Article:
I was a kid following racing during this period and was fortunate to see the popular Twixt race several times. All told, she won 26 races from 70 starts, including the Gl Top Flight H., and earned $619,141. She was trained by Katy Voss (who owns Chanceland), Elizabeth Merryman's oldest sister. Of the Merrymans' six kids, five became trainers at one time or another, mostly starting out with their parents' stock.
Back then, this wasn't as rare as it now seems. There were plenty of folks like the Merrymans in the Mid-Atlantic region with similar backgrounds–educated, somewhat preppy, frequently WASPy–whose lives revolved around horses and livestock, whether it was showing ponies, riding hunts, timber racing or racing on the flat. It's a world in which horsemanship was crafted from the bottom up, and horses were developed with patience, because racing them, instead of selling them as yearlings, was the priority. It's why Katy Voss could seamlessly take Twixt to the biggest of stages and compete against the best trainers of the era, just as Elizabeth Merryman has now done with Caravel at Saratoga.
Like Twixt, who was unraced at two and brought along patiently, so too was Caravel. Merryman, who trained Caravel at Fair Hill, started her five times last year at three, winning four sprint races with the filly, all in the Mid-Atlantic region at Penn National and Presque Isle in races on turf or all-weather. Caravel made one start at Pimlico, in the Listed Hill Top S., in which she was third in her lone start at a mile and a sixteenth on turf, but the filly won two black-type races on the all-weather at Presque Isle.
Once Merryman had established that sprinting on turf or all-weather was Caravel's metier, the trainer has honed that aspect of the filly's game and gradually upped the level of competition, culminating in her first graded win on Saturday–her fourth start of 2021. To date, Caravel has won seven of nine starts and earned $367,872, with her best days seemingly still to come.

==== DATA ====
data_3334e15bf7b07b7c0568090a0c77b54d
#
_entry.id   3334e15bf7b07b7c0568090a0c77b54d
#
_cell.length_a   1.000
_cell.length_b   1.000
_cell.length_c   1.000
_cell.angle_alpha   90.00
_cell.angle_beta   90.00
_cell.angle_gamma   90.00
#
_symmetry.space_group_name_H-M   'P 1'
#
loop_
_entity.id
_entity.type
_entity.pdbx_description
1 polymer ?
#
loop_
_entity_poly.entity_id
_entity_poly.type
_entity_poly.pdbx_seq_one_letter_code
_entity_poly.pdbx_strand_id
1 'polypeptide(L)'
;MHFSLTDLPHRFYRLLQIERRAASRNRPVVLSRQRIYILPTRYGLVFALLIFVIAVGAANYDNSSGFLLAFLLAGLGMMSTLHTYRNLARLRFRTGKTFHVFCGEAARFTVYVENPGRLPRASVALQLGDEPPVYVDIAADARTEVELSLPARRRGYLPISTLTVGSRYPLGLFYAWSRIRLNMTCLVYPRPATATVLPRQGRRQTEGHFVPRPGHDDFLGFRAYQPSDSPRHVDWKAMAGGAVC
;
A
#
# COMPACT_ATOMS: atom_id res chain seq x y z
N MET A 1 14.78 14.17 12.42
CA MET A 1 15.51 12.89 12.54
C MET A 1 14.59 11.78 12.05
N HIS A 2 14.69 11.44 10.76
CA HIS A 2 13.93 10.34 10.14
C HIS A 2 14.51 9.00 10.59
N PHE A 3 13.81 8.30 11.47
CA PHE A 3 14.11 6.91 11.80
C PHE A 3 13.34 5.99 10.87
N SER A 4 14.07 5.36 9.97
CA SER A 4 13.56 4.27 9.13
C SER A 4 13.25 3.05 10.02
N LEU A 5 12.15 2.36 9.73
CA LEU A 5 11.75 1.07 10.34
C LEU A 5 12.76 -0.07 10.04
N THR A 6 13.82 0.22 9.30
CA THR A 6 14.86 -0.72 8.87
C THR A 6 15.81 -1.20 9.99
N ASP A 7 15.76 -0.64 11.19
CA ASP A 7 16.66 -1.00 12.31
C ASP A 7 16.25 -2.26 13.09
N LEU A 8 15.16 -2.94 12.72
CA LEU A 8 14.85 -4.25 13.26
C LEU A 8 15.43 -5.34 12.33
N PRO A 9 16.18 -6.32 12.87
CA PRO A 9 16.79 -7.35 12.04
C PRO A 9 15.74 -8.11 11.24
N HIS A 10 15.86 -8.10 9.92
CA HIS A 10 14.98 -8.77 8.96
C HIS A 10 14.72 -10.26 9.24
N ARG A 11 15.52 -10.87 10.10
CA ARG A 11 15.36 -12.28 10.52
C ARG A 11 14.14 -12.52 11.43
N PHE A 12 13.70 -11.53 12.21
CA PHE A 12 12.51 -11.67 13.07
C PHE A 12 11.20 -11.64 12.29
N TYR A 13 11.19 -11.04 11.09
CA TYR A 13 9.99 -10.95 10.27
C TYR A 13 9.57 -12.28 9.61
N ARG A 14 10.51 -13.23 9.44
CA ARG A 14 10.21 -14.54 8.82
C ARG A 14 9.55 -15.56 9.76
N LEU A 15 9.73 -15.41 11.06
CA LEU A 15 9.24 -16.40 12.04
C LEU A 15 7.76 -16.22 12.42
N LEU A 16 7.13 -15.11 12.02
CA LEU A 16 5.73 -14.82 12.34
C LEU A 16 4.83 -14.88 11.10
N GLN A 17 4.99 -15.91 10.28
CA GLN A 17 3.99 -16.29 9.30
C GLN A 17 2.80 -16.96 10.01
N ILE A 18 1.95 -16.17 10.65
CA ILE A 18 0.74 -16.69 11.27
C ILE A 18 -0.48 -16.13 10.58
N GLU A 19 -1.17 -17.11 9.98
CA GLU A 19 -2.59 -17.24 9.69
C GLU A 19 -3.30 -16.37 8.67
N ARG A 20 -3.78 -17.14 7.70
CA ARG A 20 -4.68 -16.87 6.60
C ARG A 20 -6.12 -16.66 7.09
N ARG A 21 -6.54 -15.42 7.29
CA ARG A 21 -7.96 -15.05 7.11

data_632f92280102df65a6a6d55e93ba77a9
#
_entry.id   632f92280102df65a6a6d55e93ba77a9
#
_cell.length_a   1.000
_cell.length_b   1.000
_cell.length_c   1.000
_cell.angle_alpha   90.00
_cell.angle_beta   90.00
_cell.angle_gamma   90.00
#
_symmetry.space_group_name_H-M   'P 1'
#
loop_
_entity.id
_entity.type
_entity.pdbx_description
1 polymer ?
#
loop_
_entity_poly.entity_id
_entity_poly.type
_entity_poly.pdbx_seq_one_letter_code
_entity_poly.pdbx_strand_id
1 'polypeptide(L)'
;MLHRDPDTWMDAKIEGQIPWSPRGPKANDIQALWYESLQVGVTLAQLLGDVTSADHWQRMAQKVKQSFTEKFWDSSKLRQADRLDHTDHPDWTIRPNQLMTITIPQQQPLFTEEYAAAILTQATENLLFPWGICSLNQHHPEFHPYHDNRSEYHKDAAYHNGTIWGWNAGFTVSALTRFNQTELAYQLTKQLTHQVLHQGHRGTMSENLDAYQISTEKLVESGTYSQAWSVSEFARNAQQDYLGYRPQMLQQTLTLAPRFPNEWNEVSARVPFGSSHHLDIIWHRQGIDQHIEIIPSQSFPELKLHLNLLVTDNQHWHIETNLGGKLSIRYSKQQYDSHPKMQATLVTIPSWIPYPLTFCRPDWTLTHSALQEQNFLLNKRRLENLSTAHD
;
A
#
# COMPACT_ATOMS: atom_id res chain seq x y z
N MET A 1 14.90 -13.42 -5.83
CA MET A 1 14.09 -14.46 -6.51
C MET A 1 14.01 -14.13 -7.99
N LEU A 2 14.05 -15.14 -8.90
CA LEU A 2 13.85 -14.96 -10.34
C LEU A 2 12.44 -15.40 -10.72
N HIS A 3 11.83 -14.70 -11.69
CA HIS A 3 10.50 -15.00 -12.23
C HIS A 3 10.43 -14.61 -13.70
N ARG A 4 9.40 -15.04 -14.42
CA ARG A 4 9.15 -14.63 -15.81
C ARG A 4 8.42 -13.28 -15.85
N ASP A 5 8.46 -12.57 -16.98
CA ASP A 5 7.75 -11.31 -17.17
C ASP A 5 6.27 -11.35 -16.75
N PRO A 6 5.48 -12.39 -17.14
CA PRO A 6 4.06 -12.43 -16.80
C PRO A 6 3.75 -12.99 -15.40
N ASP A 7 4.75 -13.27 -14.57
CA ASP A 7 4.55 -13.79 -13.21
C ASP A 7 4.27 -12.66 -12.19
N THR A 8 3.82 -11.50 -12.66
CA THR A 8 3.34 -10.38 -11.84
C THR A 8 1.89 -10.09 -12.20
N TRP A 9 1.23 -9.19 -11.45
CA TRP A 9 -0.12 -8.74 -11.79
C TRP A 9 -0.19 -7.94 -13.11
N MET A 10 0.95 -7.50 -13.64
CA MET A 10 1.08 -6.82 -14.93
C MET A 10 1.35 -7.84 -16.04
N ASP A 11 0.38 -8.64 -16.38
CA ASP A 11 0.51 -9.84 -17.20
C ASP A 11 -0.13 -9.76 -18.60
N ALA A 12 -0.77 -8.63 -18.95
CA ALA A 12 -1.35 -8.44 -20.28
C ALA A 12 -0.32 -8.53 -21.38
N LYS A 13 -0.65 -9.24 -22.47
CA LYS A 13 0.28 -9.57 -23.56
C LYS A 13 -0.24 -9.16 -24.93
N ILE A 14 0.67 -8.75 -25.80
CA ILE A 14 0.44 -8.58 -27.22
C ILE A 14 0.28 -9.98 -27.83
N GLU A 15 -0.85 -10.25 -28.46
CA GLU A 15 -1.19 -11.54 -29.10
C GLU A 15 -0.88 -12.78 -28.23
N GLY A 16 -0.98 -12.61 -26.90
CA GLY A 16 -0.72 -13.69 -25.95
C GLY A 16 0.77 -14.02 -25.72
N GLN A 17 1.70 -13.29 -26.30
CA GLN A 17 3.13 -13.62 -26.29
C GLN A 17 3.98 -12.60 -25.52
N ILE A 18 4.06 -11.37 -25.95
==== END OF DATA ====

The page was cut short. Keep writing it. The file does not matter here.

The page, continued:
This is a pattern of development that's rarely seen nowadays because the focus of many, it seems, is on the now instead of the future. You see it all the time with trainers quick to jump young well-bred maiden winners into graded black-type races to enhance value as quickly as possible, sometimes to the detriment of development.
As it turns out, Merryman has been rewarded for her patient approach with Caravel, because chef and high-end collector Bobby Flay purchased a reported 75% of the filly prior to the Caress, and she ran in his silks. Caravel, with Merryman's blessing, has now been moved to Graham Motion's barn to prepare for a possible tilt at the Breeders' Cup Turf Sprint.
Elizabeth Merryman's daughter Liza Hendriks is a graduate of the Godolphin Flying Start program and is co-founder of the monthly online auction site Wanamaker's, which debuted last year. I have no idea what Flay paid for his interest in Caravel, but the filly was available for purchase on Wanamaker's last October before her run in the Hilltop S. She didn't find a buyer and was unsold for a $330,000 RNA–a bargain in retrospect.
As a family, the Merrymans have been strong supporters of Wanamaker's, with Chanceland, Katy Voss's farm, and Ann Merryman (another trainer and sister to Katy Voss and Elizabeth Merryman who races as The Orebanks) also consignors on the site. I've been a longtime fan of Ann Merryman's Twitter page (the handle, @Orebanks, is a paean to the farm where it all began for her parents), but that aside, it's notable that she sold her homebred gelding Fiya (Friesan Fire) to Robert Masiello last July on Wanamaker's for $400,000. Fiya has since won four of five starts for Masiello, including the Maryland Million Turf Sprint H. and the Claiming Crown Canterbury S., and most recently Fiya won an allowance/optional claimer at Belmont on July 4.
Sid Fernando is president and CEO of Werk Thoroughbred Consultants, Inc., originator of the Werk Nick Rating and eNicks.